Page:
Question: I will be 60 in August. I am single and financially independent. I have been teaching for over 20 years in a graduate-level program, fortunately with tenure and a TIAA-Cref retirement plan. When I do the retirement calculators on my plan's website, I find out that I need to save another 16K per year to get me to 80% of my income, if that's my goal. The only debt I have is a mortgage (just refinanced for a lower rate, with cost of a home-equity loan to fix myriad house problems rolled in, and not to be paid off till I'm 75) and a car payment - I finally succeeded in paying off all credit card debt a few months ago. In the 6 years ahead, I need to figure out how to put myself in the strongest possible position. Should I pay down my mortgage, add money to my retirement account, or put money into some other kind of savings to maximize what I can put aside before I retire? Melanie, Branford, CT
Answer: We all have to start somewhere when it comes to retirement planning, which is why rules-of-thumb are useful. The 80% of pre-retirement income guideline is based on the assumption that you'll drop into a lower tax bracket, you won't have any work-related expenses (such as a weekly dry cleaning bill), and you'll have the time to shop for deals, cook at home, and so on.
However, at most this rule of thumb is a starting point for a much deeper look into your life and goals.
For instance, some retirees live just as well on even less than 80% because their idea of a good time is hiking, canoeing, an occasional weekend driving trip, and hanging out with family and friends. Other folks end up spending more in retirement than before because they're in a rush to run through their bucket list before their health deteriorates.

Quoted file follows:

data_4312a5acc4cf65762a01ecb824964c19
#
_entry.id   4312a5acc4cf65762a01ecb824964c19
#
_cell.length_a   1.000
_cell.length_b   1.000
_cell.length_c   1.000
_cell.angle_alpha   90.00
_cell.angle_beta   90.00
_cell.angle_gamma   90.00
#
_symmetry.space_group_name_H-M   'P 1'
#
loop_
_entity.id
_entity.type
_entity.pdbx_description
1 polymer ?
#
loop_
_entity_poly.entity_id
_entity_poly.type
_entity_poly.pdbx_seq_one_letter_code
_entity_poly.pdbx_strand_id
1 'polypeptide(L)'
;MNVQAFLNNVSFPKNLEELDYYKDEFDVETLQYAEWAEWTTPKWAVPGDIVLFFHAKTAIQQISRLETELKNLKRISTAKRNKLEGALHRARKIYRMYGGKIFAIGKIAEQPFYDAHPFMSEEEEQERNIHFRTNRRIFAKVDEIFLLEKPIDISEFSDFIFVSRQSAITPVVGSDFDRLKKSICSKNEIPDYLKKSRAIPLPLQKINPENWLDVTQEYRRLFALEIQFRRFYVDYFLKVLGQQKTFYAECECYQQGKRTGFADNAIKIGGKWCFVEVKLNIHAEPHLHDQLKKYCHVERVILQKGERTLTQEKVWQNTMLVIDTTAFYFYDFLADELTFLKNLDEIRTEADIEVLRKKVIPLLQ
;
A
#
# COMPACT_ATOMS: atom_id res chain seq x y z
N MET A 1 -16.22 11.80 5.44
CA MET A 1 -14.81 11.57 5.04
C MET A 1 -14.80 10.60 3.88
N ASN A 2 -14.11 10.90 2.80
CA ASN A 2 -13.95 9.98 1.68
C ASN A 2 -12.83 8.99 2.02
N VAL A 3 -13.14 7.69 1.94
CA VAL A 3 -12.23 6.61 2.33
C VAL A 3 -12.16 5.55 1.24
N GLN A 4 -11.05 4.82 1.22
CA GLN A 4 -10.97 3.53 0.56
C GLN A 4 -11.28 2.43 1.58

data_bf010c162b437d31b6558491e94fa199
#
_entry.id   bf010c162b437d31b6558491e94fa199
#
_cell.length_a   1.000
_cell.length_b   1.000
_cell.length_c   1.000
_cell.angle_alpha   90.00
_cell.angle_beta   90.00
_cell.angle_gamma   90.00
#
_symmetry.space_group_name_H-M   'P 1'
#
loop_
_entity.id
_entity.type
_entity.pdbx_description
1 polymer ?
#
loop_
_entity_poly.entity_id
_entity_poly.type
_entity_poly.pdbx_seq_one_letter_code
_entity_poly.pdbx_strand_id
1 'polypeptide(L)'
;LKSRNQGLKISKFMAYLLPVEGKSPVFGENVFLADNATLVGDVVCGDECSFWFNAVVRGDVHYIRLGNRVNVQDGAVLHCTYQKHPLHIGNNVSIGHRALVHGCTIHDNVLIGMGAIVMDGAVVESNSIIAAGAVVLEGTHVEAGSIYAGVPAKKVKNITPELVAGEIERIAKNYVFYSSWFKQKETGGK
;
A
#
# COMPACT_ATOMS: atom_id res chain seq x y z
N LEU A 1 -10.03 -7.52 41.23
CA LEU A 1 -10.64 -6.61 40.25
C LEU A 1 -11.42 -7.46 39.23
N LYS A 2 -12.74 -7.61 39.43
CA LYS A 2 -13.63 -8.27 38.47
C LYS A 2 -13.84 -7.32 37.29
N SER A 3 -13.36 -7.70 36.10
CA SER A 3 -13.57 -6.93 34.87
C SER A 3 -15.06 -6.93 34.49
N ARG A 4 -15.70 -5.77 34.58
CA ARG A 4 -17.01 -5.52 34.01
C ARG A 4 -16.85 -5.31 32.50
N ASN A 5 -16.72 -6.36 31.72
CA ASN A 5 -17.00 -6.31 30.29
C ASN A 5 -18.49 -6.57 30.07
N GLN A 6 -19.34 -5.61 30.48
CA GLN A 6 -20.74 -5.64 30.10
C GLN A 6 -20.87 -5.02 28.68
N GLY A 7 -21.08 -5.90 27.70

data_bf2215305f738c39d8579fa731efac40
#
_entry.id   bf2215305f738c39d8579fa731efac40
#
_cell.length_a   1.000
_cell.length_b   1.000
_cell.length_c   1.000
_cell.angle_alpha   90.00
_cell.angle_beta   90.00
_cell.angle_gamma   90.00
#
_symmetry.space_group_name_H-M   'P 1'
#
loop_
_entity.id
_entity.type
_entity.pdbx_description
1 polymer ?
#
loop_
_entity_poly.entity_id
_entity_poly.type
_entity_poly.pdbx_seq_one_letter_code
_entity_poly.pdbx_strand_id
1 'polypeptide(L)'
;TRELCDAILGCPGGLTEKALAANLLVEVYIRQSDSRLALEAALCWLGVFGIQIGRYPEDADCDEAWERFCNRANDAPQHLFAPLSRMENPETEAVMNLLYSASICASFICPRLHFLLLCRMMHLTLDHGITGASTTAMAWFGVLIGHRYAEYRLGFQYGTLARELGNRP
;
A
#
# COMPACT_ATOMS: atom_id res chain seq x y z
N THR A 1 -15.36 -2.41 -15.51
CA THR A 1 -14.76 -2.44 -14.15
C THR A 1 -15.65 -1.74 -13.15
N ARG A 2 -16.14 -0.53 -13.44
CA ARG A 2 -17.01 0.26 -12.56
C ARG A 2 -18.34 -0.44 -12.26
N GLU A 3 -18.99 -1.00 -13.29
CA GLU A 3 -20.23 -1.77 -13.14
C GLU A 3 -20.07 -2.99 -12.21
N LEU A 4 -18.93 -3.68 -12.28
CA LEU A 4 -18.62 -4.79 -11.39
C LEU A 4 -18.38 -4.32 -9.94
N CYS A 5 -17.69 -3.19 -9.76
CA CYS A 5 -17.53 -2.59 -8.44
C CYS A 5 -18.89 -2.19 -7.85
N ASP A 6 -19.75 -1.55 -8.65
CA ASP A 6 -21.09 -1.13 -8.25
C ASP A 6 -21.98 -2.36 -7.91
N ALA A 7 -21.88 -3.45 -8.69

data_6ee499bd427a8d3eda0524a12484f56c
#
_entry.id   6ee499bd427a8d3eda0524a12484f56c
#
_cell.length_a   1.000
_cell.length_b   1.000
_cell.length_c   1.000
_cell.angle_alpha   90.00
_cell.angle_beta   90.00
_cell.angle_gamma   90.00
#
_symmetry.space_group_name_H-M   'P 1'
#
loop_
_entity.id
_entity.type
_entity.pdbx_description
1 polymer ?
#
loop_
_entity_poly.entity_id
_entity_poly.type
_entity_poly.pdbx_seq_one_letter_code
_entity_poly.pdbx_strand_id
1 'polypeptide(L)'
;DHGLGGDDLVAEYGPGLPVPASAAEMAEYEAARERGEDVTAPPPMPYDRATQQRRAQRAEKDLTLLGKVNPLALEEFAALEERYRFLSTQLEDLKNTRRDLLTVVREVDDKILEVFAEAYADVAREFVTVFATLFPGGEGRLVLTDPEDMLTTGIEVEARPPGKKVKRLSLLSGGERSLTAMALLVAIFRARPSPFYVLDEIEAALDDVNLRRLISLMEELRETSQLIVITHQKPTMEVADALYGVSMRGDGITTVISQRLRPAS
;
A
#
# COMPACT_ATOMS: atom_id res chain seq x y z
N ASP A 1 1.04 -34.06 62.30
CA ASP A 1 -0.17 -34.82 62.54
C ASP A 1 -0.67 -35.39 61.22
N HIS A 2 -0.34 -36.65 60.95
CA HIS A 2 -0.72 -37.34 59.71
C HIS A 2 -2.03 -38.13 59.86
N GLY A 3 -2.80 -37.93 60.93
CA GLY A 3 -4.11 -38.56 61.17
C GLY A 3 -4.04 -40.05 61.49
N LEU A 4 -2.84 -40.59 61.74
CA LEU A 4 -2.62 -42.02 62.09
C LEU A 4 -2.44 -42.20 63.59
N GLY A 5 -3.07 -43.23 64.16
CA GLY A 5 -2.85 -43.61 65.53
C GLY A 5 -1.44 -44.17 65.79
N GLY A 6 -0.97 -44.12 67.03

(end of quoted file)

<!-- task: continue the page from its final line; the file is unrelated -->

It matters a lot if you plan on continuing to earn an income well in retirement, too, even if it's part-time. I imagine it's an option for you as a tenured professor. In that case, your work-related expenses might not go down as much and your tax bracket could stay the same. But you won't have to draw on savings as much and, best of all, you'll have the option of delaying filing for Social Security. The benefit goes up by 8% a year for every year you wait until age 70.
The good news is that at age 59 you have a pretty good sense of what you want to do in when you retire at age 66 or so. You also have a grasp of your annual expenses and your overall financial resources. I'd start playing with what you want to do--what gives you meaning--and then match up your financial resources to those goals.
All your ideas about what to do with your additional savings over the next few years are good. However, I lean toward putting the bulk of the additional savings into safe taxable accounts. You won't earn much interest, of course. But the savings will give you maximum flexibility of when to start drawing on your tax-sheltered retirement savings. You can always decide to take a chunk of it and put it toward paying down mortgage principal. Savings gives you more options.